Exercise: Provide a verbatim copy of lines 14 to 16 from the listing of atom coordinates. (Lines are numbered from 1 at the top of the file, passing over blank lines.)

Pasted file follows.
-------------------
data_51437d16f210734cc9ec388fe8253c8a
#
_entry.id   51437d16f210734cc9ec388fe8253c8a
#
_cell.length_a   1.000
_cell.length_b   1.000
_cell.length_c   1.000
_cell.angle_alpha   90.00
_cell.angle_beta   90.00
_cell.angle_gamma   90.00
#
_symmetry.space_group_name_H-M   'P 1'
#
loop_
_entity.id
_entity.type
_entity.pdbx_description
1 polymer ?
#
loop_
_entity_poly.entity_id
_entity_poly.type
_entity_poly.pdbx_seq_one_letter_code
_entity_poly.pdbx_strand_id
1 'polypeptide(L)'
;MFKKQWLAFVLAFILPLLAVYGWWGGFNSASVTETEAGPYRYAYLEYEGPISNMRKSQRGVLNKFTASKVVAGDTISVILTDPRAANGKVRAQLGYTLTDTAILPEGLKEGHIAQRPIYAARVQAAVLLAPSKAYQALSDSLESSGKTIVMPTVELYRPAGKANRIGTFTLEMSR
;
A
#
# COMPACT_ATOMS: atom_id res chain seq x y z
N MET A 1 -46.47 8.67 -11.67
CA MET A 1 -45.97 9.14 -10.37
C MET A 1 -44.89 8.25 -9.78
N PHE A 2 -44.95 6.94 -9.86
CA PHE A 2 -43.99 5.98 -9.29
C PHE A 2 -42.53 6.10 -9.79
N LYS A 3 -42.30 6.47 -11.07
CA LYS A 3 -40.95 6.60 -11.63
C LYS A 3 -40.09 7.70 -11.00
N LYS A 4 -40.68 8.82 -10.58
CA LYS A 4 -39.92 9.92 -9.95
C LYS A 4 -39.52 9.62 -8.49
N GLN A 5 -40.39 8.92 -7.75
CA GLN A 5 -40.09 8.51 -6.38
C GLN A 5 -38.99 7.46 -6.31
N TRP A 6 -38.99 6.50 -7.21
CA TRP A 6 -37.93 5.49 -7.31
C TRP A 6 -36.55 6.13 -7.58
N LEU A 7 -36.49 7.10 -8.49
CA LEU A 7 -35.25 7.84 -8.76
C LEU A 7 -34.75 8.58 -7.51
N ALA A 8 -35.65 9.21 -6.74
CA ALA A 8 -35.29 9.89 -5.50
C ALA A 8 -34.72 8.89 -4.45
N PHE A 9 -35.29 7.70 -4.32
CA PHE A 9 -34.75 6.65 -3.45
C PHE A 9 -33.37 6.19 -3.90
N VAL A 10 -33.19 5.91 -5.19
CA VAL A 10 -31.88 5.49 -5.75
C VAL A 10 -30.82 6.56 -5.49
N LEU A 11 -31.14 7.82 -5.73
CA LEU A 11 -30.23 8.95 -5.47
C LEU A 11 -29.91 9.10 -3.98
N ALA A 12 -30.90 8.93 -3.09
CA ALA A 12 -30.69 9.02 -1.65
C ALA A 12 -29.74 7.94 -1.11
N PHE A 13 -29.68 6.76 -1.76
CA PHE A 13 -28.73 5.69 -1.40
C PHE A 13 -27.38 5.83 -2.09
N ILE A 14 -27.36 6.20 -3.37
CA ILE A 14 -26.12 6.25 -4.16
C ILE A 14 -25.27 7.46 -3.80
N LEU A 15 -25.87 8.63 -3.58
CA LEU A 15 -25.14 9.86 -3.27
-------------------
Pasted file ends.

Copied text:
loop_
_entity.id
_entity.type